I'm a big believer in showing love through food. Nothing gives me quite the same pleasure as having a large table filled with people I love eating what I've cooked for them.
The last few days I've been offline preparing for our two 20-person Passover seders. We always come back from Hawaii about 10 days before the first seder, which theoretically gives us time enough to reconnect with family and friends, do the shopping, supervise the cleaning and changing over of dishes (in a kosher home, two separate sets of dairy and meat dishes are required, one for the eight days of Passover, and one for the rest of the year), and doing all the cooking. This schedule works in concept, but there is always jet lag and often a cold and/or orthopedic issues to deal with, and now that we have so many grandchildren (eight and counting), there doesn't seem to be quite as much time to prepare as there used to be.
My response this year has been to cut back a few items from what has been pretty much a set menu for at least the past 12 years, and while the part of me that is trying very hard to take care of myself thinks this is a fine idea, the part of me that loves presiding at that table is struggling.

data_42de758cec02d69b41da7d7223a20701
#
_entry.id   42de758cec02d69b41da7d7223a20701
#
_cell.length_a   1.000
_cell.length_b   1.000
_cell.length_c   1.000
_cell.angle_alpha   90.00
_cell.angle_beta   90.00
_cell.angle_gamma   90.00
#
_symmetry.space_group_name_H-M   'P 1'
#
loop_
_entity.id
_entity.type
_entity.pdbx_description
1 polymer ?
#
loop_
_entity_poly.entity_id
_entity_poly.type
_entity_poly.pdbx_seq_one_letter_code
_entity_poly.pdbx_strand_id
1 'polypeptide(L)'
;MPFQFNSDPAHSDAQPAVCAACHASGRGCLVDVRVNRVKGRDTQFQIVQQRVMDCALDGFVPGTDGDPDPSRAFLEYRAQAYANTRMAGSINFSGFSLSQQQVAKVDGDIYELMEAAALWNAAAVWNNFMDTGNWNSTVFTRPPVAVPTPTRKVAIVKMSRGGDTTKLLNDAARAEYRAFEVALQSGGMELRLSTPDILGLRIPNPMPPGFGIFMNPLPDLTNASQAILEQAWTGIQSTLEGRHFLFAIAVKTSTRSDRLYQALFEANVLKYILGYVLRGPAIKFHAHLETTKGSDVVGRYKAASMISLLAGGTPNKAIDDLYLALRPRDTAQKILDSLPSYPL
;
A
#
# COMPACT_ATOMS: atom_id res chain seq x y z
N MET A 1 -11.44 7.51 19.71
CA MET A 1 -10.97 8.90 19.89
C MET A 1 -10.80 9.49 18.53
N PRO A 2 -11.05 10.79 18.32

Of course, the point of the holiday is not really about the food, but about the sense of tradition and closeness that the food helps to engender. On the other hand, the whole point of ritual and tradition is to provide a sense of security through the repetition of what is known and familiar. Which is why once I had discovered a bunch of dishes that my family (and my seder "family") liked, I stopped experimenting. I'm telling myself that the people at my table would probably prefer to have me sitting with them with a couple fewer dishes to choose from than to have the full complement and a sick, miserable host. I even believe that. And yet, part of me is feeling bad for not living up to my expectation of myself, not to mention what those others have come to expect.
So, I hereby declare that whatever may or may not appear on the table tomorrow and Tuesday nights, I love you all just as much as ever, if not more, and am doing my best to get healthier so that next year or the year after all those dishes may reappear at our seders and be enjoyed for many years to come.
A zisn, koshern pesakh (a sweet, kosher Passover) to all who celebrate the holiday.
A hui hou.